Brightline West has entered into agreements with several rail unions to build, operate and maintain the high-speed rail line from Las Vegas to a few different points in California
The estimated $8 billion project would connect Las Vegas to Los Angeles via a route alongside Interstate 15. There are planned stations in Las Vegas and in California in Victorville, Hesperia, and Rancho Cucamonga, where a connection with the Metrolink would carry passengers to and from downtown Los Angeles.
The Federal Railroad Administration recently released an environmental assessment report for the Cajon Pass portion of the project, a 49-mile extension of the track would run between the Victor Valley and Rancho Cucamonga. The assessment report noted the FRA determined that the Brightline project wouldn’t result in a significant impact to the environment or have a negative impact on low-income or minority populations. It also said that building the project was the FRA’s preferred option.
When the Brightline portion of service opens the Las Vegas to Rancho Cucamonga portion to service 5.6 million one-way rides annually, or 14 percent of the projected 49.1 million annual travelers between the two areas. That total jumps to 6 million passengers when adding the 380,000 projected person ridership between Hesperia and Rancho Cucamonga.
By 2030, ridership is expected to increase to 7.6 million for Southern Nevada to Southern California line, with an 8.1 million total when adding the commuter passengers between Hesperia and Rancho Cucamonga.
In 2035, Brightline forecasts ridership between Las Vegas and Rancho Cucamonga to grow to 10.6 million. Total ridership, including the high desert commuters, would jump to 11.3 million.
By 2044, the last year of ridership projections provided in the report, the Las Vegas to Rancho Cucamonga line is projected to carry 11.5 million passengers and 12.3 million total with California commuters included.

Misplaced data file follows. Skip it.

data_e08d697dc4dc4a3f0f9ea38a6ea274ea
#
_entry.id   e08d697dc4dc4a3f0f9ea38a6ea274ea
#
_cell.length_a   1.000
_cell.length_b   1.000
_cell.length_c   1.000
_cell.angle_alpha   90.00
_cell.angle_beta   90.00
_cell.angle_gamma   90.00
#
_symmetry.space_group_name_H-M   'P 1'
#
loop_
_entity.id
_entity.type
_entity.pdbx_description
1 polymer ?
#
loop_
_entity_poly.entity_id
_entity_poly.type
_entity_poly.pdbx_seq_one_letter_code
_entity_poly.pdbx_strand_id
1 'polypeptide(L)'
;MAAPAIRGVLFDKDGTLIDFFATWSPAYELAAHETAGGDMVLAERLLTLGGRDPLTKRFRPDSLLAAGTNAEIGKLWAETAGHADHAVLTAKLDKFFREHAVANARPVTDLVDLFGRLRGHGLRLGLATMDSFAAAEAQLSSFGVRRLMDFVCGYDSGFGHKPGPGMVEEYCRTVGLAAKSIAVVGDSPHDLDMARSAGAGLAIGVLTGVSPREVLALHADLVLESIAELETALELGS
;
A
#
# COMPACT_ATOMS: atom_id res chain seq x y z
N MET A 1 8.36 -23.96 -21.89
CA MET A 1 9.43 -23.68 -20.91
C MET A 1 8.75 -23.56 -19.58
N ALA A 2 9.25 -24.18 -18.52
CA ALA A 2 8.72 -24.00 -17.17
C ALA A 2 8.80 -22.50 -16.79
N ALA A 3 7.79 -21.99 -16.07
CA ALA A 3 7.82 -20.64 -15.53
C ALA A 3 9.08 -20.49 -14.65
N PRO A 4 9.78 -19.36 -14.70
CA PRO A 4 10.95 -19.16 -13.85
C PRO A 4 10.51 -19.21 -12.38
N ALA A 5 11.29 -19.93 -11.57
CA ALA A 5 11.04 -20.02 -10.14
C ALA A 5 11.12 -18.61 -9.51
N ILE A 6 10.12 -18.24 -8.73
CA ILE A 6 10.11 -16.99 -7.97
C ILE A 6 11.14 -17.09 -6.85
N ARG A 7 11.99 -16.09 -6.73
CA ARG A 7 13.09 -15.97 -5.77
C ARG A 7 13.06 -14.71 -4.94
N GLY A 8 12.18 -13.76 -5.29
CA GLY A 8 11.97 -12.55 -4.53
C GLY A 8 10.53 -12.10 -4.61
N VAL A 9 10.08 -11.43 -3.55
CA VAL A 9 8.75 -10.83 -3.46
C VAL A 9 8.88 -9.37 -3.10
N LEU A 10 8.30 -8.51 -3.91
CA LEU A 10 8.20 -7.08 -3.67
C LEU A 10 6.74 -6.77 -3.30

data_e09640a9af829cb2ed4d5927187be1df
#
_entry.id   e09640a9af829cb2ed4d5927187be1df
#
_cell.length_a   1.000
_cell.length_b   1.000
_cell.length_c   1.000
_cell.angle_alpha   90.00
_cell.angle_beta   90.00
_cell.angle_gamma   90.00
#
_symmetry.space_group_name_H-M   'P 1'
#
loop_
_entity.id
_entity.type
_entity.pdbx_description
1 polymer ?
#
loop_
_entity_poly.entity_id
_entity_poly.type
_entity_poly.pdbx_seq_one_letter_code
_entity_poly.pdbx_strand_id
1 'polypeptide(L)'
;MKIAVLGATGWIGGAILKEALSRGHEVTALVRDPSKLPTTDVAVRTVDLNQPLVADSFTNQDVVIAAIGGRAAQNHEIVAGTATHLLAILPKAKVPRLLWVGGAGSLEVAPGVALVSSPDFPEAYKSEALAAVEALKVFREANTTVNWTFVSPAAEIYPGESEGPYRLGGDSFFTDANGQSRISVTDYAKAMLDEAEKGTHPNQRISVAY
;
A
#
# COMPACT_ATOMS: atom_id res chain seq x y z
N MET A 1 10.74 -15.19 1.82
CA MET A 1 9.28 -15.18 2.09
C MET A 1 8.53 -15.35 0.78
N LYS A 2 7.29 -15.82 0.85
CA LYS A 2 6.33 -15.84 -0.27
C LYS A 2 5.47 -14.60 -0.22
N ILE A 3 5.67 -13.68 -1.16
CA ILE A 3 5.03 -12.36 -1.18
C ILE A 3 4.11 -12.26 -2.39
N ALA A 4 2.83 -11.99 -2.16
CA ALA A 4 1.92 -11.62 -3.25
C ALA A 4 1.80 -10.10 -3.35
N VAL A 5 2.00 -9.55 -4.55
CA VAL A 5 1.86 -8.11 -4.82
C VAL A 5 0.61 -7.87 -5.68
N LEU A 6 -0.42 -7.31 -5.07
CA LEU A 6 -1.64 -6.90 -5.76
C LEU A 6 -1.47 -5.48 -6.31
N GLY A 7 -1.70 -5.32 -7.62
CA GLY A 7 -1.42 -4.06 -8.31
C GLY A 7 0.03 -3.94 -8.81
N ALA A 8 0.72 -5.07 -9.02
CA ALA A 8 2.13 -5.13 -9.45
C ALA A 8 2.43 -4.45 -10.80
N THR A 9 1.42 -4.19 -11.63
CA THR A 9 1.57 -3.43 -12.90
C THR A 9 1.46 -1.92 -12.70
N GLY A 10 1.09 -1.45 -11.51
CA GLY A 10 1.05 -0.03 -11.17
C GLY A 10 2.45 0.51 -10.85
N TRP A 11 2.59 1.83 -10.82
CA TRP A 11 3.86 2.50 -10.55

When completed the rail line between Las Vegas and Los Angeles will be 260 miles long with the trip between the two cities — on zero-emission electric trains — expected to take about three hours.
A 65,000-square-foot terminal in Las Vegas is expected to be constructed on a portion of 110 acres of land owned by Fortress Investment Group, which owns Brightline through an affiliate. This station will be located on Las Vegas Boulevard between Warm Springs and Blue Diamond.
There will be a mix of Federal grants and private activity bonds for funding that Brightline would apply for in both Nevada and California, though the amount requested in each state could be less than was previously awarded.
Brightline previously was approved for $200 million in private-activity bonds in Nevada and $600 million in California. Internal Revenue Service guidelines would allow Brightline to market those tax-exempt bonds for up to four times their amount, or a combined total of $3.2 billion.
The bipartisan infrastructure bill signed into law last year could infuse increased funding for rail projects, such as high-speed rail. Details on what that could entail for projects such as Brightline’s is expected to be released by the end of the year. But that could lead to billions of dollars in federal grant funding for the Brightline West project.
The environmental assessment also notes the project would not only reduce passenger vehicles on the stretch of I-15, which would help ease freight strains and it would also decrease greenhouse gas emissions.
There has been talk about this train for years, and now it seems that it might really happen.
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